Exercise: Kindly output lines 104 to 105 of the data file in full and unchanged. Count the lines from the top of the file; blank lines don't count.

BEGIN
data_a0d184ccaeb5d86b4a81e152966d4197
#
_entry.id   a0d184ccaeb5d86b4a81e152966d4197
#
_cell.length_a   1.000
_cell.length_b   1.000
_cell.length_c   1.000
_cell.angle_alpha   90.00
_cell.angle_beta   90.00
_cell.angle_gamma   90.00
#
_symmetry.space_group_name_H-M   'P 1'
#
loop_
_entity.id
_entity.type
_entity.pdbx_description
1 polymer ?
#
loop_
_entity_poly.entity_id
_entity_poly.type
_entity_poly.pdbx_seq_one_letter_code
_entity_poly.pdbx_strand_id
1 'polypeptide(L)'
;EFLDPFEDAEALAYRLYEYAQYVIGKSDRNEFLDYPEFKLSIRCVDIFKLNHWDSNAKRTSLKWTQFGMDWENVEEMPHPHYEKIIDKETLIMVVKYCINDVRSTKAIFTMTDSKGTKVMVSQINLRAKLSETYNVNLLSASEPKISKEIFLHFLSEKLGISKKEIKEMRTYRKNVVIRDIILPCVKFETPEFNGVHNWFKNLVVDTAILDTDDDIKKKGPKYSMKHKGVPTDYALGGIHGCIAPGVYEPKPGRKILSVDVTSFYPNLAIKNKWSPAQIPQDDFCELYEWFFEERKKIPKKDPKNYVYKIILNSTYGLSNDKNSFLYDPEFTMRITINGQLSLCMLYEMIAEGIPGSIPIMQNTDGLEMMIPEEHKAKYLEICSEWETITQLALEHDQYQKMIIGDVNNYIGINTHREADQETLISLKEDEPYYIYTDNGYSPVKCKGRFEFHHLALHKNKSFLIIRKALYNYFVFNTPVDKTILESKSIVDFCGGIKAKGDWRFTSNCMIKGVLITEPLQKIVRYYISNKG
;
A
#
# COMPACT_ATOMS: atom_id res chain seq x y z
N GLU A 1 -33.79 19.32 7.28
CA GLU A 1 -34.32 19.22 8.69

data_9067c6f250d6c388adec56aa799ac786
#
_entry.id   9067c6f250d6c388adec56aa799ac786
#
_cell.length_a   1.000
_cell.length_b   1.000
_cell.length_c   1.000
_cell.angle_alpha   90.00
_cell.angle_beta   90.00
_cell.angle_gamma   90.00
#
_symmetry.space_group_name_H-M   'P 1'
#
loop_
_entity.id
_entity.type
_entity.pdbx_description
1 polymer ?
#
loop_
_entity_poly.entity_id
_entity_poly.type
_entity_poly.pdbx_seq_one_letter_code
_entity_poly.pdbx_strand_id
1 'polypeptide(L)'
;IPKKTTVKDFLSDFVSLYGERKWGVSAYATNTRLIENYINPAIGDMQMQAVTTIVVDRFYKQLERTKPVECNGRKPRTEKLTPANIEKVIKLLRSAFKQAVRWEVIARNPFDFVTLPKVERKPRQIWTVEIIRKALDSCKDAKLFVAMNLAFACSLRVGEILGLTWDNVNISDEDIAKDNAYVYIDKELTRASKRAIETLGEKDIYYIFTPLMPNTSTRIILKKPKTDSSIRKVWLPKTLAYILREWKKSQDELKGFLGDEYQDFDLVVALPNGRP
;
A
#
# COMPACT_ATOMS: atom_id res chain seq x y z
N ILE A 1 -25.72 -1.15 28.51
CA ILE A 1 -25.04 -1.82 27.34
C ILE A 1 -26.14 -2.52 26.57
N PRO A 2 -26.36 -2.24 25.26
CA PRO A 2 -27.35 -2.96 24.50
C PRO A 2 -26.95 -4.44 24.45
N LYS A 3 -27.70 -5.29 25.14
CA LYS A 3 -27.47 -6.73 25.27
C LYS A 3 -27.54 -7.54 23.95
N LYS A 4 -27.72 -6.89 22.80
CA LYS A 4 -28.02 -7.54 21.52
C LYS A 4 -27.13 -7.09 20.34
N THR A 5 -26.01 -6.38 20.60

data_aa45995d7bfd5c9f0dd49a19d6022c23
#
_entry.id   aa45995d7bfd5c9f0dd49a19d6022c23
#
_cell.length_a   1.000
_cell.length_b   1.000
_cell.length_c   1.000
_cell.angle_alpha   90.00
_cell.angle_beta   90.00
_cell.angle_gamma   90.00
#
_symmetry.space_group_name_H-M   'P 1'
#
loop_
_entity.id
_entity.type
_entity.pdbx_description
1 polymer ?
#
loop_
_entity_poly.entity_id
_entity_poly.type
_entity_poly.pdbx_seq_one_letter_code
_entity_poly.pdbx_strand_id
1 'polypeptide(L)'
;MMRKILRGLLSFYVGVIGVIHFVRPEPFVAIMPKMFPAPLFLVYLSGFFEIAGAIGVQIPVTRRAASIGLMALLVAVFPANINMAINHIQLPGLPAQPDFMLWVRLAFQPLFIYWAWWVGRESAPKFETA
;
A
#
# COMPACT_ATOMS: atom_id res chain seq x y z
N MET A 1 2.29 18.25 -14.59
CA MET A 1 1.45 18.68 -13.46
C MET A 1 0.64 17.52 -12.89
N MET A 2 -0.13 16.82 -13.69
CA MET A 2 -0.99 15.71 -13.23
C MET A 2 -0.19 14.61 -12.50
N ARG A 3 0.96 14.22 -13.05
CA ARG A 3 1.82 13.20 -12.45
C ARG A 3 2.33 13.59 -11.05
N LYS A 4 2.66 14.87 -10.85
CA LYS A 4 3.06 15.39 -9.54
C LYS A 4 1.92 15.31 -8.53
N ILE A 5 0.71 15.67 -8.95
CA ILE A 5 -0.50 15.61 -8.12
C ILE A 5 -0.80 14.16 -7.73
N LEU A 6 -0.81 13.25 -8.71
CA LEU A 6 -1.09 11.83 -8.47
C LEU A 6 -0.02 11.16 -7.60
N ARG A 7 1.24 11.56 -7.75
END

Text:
#
# COMPACT_ATOMS: atom_id res chain seq x y z